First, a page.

Friday, March 7, 2014

(Review) Let Sleeping Rogues Lie by Sabrina Jeffries

Title: Let Sleeping Rogues Lie
Author: Sabrina Jeffries
Series: School for Heiresses, #4
Published: February 19, 2008 (Pocket Books)
Rating: Like a Train Wreck
Format: Paperback borrowed from library
Summary: When Madeline Prescott took a teaching position at Mrs. Harris's School for Young Ladies, it was to help restore her father's reputation. Instead, she's in danger of ruining her own. The devilishly handsome Anthony Dalton, Viscount Norcourt, has agreed to provide "rake lessons" to Mrs. Harris's pupils so they can learn how to avoid unscrupulous gentlemen, and Madeline is to oversee his classes. She has always believed that attraction is a scientific matter, easily classified and controlled — until she's swept into the passionate desire that fiercely burns between her and Anthony. Nothing could be more illogical than risking everything for a dalliance with a rake — even one who's trying to behave himself. Yet nothing could be more tempting...
It's always so disappointing when a highly anticipated book fails to deliver. I stumbled upon Let Sleeping Rogues Lie in the library months ago but didn't get a chance to read it the first time I checked it out. I got it again recently, super excited that it hadn't fallen through the hazardous cracks of my memory. After reading it, though, I kind of wish that it had.

I went into Let Sleeping Rogues Lie (to which I will henceforth be referring as The Adventures of the Bad Boy and the Honeypot, a title stemming from the hero's oh-so-excellent favorite terms for his and Madeline's respective genitalia) expecting it to be cracktastic. I mean, a rake giving rake lessons to a bunch of schoolgirls. Not a terrible idea, but certainly anything but a conventional one. Add in the pretty schoolteacher who is to supervise his efforts, and it promised to be loads of fun. To be fair, the infinitesimal portion of the book which focused on this was extremely enjoyable. I absolutely loved those scenes! Even though everything which caused the situation to fall into place was rather contrived - a trend which unfortunately lasted the entire book - I had expected that, and the scenes it delivered were just as fabulous as I'd hoped.

Then everyone jumped into a handbasket and did his or her own part to paddle the book toward to its fiery ultimate destination.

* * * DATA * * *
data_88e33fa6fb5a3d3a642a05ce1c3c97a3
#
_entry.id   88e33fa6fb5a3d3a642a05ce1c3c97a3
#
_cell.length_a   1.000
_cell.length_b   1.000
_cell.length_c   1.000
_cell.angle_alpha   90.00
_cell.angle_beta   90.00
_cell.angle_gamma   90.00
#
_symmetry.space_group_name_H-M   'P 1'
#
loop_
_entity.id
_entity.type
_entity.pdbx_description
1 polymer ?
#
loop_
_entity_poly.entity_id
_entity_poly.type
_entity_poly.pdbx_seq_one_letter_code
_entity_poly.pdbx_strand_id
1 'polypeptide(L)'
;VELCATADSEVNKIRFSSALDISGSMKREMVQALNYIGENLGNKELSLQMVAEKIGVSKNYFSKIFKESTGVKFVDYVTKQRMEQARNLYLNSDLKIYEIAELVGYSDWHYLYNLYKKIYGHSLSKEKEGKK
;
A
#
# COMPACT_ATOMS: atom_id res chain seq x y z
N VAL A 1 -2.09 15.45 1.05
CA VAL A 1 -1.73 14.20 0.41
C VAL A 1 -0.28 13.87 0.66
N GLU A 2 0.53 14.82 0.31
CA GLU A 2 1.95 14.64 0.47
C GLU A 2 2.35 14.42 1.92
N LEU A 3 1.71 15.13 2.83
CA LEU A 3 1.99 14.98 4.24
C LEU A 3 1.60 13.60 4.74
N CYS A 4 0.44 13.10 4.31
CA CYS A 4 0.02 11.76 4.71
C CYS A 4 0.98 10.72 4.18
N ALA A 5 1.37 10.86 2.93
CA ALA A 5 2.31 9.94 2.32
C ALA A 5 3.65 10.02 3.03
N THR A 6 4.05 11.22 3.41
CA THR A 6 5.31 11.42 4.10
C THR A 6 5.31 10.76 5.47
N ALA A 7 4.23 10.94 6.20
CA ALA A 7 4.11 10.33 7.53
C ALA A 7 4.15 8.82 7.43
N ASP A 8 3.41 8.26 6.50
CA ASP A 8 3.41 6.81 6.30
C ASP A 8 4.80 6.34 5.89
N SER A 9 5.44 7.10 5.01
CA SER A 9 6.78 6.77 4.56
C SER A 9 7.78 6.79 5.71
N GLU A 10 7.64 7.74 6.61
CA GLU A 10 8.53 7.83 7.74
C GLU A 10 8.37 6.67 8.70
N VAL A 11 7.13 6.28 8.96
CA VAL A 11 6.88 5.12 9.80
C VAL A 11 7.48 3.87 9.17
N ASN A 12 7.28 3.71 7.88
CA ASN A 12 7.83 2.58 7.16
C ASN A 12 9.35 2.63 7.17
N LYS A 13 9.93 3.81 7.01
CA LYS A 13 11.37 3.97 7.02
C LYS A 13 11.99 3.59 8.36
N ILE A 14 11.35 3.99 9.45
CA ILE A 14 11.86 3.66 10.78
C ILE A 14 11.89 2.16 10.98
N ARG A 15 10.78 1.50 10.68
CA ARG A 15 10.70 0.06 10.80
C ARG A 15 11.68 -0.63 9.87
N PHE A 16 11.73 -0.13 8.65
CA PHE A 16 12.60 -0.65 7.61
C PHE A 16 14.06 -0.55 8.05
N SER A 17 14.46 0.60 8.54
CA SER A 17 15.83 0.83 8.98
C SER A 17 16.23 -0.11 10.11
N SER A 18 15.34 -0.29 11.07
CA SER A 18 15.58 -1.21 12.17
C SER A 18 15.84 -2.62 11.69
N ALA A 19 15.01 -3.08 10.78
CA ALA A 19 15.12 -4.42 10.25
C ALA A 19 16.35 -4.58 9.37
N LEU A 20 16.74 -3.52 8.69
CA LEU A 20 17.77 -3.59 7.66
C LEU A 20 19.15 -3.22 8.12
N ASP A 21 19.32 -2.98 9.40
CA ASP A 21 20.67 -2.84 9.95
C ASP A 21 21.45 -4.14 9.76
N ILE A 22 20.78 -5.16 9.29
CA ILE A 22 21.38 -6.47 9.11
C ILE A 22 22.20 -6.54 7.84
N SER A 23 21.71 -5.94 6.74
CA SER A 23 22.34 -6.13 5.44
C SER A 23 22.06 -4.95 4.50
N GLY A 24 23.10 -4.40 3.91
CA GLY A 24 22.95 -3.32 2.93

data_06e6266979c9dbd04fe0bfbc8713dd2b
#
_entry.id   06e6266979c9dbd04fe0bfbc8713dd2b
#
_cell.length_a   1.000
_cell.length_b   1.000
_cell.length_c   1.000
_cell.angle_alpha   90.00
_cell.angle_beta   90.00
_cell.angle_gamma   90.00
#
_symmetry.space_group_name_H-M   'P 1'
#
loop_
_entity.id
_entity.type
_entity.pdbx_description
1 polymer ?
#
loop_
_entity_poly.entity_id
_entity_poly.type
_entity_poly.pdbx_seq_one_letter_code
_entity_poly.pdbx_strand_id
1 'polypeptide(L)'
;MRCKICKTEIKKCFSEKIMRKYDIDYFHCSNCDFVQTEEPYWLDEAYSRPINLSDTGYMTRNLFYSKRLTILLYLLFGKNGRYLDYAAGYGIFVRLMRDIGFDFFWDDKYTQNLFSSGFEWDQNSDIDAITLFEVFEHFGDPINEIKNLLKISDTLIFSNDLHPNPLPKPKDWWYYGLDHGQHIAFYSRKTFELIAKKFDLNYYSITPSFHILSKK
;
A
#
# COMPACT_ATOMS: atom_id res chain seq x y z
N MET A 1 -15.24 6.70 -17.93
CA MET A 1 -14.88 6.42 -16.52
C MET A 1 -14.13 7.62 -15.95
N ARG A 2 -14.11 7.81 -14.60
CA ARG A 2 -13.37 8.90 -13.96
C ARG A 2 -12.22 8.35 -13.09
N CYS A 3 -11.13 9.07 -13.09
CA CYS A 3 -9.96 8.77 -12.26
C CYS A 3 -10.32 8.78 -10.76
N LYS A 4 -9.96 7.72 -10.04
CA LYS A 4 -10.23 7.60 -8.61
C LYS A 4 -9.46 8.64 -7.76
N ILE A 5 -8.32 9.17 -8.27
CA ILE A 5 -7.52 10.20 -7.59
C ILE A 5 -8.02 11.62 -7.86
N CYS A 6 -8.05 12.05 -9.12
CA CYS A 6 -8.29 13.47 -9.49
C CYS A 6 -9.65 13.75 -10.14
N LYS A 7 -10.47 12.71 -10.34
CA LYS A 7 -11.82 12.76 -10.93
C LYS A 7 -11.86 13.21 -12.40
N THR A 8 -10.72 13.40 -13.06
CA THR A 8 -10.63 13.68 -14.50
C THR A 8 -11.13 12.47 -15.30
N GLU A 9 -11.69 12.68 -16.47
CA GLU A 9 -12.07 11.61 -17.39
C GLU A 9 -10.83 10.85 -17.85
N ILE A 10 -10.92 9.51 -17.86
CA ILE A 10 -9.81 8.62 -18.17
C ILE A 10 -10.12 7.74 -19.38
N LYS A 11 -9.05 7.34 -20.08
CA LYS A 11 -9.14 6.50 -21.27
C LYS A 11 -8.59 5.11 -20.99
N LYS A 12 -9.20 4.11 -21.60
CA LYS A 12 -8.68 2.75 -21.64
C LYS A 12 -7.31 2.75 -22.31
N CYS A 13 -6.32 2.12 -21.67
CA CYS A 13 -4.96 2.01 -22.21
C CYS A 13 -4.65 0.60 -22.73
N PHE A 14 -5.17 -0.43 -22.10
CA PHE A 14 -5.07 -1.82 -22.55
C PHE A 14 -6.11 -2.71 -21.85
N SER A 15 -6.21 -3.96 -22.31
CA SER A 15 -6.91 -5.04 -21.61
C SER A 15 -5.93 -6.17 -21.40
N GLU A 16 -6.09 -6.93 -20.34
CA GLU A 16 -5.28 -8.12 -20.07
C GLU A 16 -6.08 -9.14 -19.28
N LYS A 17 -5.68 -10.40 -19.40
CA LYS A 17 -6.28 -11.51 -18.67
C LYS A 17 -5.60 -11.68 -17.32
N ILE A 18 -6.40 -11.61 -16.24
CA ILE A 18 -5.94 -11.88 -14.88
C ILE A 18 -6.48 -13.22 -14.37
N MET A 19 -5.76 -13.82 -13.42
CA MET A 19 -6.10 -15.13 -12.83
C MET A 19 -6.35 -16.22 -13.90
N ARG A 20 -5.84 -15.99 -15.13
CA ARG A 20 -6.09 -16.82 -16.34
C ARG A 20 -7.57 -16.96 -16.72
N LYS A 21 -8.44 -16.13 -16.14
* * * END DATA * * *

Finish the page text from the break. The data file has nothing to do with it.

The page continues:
I did not particularly like Madeline or Anthony. Their relationship was a hot mess of schemes, half-lies, and manipulation. Done right, this can be a BLAST. I know it's not the healthiest dynamic, but it can be great when the partners are both aware of their one-upping relationship and hold mutual respect (whether the good kind of the you're-my-enemy-but-I-know-we're-equals kind), usually mixed in with some banter and explosive chemistry. But this was so not the case at all here. Everything was life-or-death serious. All their actions were far-fetched and based on wafer-thin logic, and both were plagued by constant paranoia about the motives behind EVERY SINGLE MOVE of the other party. It got old very quickly.

And the best part? OH THE BEST PART.

Anthony was forcing Madeline into letting him give her ~Lessons in Seduction~ by blackmailing her. He held not only the favor he promised her (throwing the party) over her head, but implicitly the fact that he could have her fired from her position and take away her livelihood.

ALERT ALERT ALERT.

Now, to be ~fair~ he was never going to force her to have sex with him. Just do everything except that, then let her decide whether or not she wanted to go all the way after the party later that week. And he was pretty darn sure she would say yes.
At last she would be his. She’d as much as said so at Godwin’s. And even if she came to the party determined to resist him, that would last only until he got her alone in a corner and kissed her. Her natural sensuality would lead her right to his bed.
And if that doesn't endear you to our gag-worthy "swoon-worthy" hero, let me show you a lovely excerpt from their first lesson, right after Madeline put a stop to things.
"It's time for you to leave, Lord Norcourt. I suggest you return to the stables until I make my appearance outside."